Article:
Kuryluk’s first installation was made of cheap lining cloth in white, pink and black covered with life-size drawings of the artist and her companion, showing a young couple, their morning on white, their day on pink, their night on black cloth, constituting together a textile room. Eager to play on words and the contrast between totalitarian architecture and private space, the artist titled her installation at the Eastern Wall Gallery (opposite the Palace of Culture, Stalin’s “gift” to Warsaw) “In the Four Walls”. It opened on 1 March 1979, creating a splash and barely escaping censorship. Her next Warsaw installation was the first in red and white, executed with rusty felt-pen and red and white paint on unbleached cotton, reminiscent of skin.

In the spring of 1981 Kuryluk was invited to International Biennale in Medellin, Columbia, an enormous event with thousands of artists participating, though she was the only one from the Soviet block. After having painted her cubicle black, she hung her cotton “skins” with naked body parts cut, sewn and burnt, on washing lines. The installation mirrored family drama but it was perceived as reflective of the situation in Poland, with Solidarity facing a crackdown, and in reference to human rights abuse in Latin America. Shortly after the opening, Pope John Paul was shot in Rome, his white dress splashed with blood. Suddenly, the artist’s cubicle attracted such crowds that military police were posted to guard her “skins”. This was also the beginning of her career in the United States. Impressed with the installation, Helen Shlien invited her to Boston.

“Room of Memories”, made of “bloodied” cotton walls and shrouds draped on the floor and on chairs, was presented through January 1982 at the Helen Shlien Gallery in Boston, and in December it was chosen the best exhibit of the year by “The Boston Globe”. In September 1982 “Interrogation”, twelve chairs draped with naked self-portraits, were shown at 12th International Sculpture Conference in San Francisco, and later recreated for “Villa dei Misteri” at Art in General, “Textile Sculpture” at the Musée des Beaux Arts in Lausanne, and “Membranes of Memory”, her solo show in Buenos Aires.

“Theater of Love”, her second Boston installation was supported by the National Endowment for the Arts. The monumental cloth hall, her largest work to date, was made of cotton walls and columns suspended from the ceiling and bed sheets on the floor with depictions of a couple making love, their bodies larger than life and private parts showing prominently. There was a smell of scandal and Thomas Frick, reviewing the show for “Art in America”, pointed out that exact rendition of private eroticism always borders on the political.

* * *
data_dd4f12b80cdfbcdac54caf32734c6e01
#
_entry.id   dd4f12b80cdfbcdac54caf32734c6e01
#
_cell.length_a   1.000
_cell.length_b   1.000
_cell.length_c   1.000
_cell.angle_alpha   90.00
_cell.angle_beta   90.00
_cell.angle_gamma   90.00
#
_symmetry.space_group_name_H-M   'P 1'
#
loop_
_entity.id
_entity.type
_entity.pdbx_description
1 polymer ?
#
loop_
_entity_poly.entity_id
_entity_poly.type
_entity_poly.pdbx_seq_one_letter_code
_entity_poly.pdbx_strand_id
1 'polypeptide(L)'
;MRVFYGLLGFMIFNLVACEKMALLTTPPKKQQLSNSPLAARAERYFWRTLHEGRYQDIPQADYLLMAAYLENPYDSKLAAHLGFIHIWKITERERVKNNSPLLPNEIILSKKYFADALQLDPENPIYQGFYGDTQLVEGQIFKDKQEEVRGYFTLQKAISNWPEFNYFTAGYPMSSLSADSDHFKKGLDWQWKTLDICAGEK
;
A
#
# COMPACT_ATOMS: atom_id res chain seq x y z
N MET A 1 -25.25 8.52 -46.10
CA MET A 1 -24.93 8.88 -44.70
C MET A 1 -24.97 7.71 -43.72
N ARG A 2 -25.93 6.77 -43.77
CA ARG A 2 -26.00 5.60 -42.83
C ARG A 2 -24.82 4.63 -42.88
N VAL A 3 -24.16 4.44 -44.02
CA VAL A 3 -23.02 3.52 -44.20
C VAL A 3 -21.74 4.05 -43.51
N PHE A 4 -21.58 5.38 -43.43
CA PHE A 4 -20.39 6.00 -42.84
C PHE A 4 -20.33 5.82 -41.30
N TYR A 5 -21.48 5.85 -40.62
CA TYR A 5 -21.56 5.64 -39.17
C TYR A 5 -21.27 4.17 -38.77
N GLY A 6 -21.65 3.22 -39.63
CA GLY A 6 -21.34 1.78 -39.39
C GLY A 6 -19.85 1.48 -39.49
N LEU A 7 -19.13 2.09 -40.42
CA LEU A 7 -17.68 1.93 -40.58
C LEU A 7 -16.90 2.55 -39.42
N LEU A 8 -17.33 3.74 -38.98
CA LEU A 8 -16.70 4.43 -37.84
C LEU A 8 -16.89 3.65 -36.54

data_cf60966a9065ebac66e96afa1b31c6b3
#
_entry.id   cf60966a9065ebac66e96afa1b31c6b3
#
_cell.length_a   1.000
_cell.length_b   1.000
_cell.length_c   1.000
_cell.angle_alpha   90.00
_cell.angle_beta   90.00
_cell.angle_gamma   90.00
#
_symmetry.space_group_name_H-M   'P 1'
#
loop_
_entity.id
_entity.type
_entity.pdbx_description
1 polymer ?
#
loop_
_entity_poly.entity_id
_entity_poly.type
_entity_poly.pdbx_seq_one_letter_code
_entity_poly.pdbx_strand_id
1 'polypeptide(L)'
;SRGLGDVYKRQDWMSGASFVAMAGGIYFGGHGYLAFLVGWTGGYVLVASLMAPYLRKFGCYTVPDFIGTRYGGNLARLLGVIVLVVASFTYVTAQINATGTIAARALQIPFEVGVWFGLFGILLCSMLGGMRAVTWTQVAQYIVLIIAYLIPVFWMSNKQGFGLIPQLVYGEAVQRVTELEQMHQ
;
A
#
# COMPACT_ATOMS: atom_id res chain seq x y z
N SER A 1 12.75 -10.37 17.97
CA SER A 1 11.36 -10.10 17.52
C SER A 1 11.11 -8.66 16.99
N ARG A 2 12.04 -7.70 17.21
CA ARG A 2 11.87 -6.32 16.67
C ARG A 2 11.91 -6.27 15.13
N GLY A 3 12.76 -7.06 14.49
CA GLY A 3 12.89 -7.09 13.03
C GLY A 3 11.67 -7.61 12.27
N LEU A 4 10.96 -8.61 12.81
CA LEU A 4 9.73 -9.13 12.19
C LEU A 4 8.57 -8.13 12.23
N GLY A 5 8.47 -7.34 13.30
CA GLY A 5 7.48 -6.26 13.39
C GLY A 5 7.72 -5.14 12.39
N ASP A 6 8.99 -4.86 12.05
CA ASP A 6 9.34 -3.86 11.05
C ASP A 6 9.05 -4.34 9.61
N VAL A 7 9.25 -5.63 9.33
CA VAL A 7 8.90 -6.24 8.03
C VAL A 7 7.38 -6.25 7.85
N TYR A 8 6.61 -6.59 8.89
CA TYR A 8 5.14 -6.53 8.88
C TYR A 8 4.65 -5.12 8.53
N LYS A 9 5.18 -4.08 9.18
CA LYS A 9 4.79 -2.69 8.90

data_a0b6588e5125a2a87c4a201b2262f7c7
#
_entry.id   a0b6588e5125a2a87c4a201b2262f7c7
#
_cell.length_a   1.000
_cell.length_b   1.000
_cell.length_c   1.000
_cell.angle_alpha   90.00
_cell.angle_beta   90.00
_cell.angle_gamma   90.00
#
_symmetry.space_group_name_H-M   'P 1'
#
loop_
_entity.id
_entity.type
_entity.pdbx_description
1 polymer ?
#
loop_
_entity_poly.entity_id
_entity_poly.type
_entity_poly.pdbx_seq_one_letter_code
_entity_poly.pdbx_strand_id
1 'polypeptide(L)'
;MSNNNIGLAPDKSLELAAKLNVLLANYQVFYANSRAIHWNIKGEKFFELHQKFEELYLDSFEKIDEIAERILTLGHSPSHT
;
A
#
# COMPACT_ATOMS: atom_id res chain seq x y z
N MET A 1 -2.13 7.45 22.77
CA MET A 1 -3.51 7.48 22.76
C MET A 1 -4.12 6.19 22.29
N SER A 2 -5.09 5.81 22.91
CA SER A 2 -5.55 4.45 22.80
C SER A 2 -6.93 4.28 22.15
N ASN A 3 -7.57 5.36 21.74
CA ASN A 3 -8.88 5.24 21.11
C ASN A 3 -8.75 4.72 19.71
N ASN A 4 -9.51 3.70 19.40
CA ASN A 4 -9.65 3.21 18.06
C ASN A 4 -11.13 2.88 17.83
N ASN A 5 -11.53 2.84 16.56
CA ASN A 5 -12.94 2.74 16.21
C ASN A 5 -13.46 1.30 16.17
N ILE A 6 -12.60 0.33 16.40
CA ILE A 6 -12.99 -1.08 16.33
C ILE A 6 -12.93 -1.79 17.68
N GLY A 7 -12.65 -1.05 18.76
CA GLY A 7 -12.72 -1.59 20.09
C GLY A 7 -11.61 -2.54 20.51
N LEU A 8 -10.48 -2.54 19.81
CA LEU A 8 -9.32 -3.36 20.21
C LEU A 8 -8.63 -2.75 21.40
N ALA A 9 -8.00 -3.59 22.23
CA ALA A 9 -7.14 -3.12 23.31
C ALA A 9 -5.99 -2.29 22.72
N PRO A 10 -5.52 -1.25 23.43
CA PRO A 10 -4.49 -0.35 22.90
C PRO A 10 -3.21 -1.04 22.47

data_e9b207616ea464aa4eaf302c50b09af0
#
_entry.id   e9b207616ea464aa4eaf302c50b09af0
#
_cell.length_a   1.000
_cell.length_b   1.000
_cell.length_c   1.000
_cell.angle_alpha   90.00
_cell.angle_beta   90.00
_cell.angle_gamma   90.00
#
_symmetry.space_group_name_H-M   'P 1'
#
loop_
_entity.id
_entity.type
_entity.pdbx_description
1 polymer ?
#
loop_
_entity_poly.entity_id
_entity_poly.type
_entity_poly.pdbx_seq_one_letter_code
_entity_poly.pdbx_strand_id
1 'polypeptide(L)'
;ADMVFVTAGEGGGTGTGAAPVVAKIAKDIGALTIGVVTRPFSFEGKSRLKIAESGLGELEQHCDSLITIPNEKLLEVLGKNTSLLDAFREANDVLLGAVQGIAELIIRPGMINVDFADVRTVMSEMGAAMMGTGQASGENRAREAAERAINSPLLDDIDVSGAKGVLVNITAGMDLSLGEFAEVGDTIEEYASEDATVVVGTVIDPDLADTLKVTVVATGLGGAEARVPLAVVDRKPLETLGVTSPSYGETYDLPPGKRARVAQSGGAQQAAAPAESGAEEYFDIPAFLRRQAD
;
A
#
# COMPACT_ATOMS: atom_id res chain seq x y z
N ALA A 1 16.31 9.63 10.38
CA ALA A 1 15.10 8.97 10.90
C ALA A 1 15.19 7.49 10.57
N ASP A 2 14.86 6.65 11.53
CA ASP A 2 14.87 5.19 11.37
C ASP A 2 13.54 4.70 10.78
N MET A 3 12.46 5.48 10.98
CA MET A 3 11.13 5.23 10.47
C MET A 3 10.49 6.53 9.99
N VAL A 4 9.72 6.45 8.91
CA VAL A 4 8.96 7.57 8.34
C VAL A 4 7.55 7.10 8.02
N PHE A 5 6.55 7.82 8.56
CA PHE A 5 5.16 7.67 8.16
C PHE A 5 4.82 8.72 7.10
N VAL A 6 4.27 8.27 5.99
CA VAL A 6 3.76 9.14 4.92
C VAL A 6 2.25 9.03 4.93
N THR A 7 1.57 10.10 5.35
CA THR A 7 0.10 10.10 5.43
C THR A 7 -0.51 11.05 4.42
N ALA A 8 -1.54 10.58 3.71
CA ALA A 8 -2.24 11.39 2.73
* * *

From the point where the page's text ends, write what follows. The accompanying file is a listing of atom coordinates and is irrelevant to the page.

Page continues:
While working on her first novel, Kuryluk developed the idea of “Drawritings” by adding script to drawing, and blue to red. “The Dreaming Head”, a broken plaster cast covered with texts and placed on a pillow, was used as the cover illustration of her novel, “Century 21”. “My Feet”, a cotton path with imprints of her foot steps, the left in red expressing her female self, the right in blue acting as her male ego, “talked” to each other while “walking” to the sea on the coral sand beach in Key West.[7]

Kuryluk’s first American outdoor installations opened in 1982 in New York’s Upper West Side. The 1984–5 Hodder Fellowship at Princeton University gave her opportunity to live outside a big city for the first time. Taken with the campus and the landscape, she made full use of the scenery changing in seasons and documented her installations in hundreds of photographs, some of which were reproduced by Joyce Carol Oates in her “Ontario Review”. The 1988–9 Rockefeller Fellowship at National Humanities Center in North Carolina gave her another opportunity of working in outdoors. She was also commissioned by her class to produce a joint indoor installation with the poet Rita Dove, and designed a composition of two cotton scrolls, the vertical with drawings in red, the horizontal with a poem by Dove written in blue.

Kuryluk was awarded a grant from the New York Asian Cultural Council in 1991 in recognition of her contribution to the understanding of the mythology of Amaterasu, the Japanese sun goddess, included in her “Veronica” study. The trip to Japan opened a world for her, and she returned many times, with exhibitions and lectures. Her Japanese outdoor silk installations differed from the cotton ones. Permeated with desire to restore lost harmony between humanity and nature, they were reflective of her affinity to Zen minimalism and Shinto traditions. When hanging from blooming cherry trees in the Imperial Garden in Kyoto, white silk veils seemed to vanish in the air, while the yellow silk cut outs of her brother as small boy shimmered between stone foxes in the Fushimi Inari-taisha shrine in remembrance of his love for animals. When her retrospective in cameo was shown in Fukuoka, a visitor said to the artist: “You must have been Japanese in your former life”.[8]

In 2001 Kuryluk shifted to Yellow Installations, a more historical type of work based on childhood recollections, inspired by her mother’s hallucinations of yellow birds and yellow snow, symbolic of the mass of Jews with yellow bands and stars destroyed during the Holocaust. She discovered that her Jewish grandparents and other relatives had been among them only after her mother’s death when she found letters and photographs stashed away in old winter shoes. She also found her own juvenile work, some of it dealing with the Holocaust, lovingly preserved by her mother and today in the Museum of the History of Polish Jews in Warsaw.[9]

Photography[edit]

Ewa Kuryluk in her studio, published in her book of paintings, “Outlining the Shadow”; photograph by David Henry.

At the age of 13 Kuryluk embarked on an ongoing project of self-documentation, starting in 1959. Eager to catch fleeting moods and expressions, and to document the process of aging, she worked in series, up to a hundred photos per session.[10] Since she considered her autophotographs a memory aid and a visual diary, she kept them secret for decades. The first small selection was shown only in 2000, a larger one in 2003 at her Retrospective “Air People”, at the Zachęta National Gallery, Warsaw. But only in 2009 when “Kangaroo with the Camera: Autophotography 1959–2009” was published that her nickname and the overall influence of photography on her work was revealed. Kuryluk’s record of herself brings to mind the fluidity of identity and how the general is visible in the private.[11]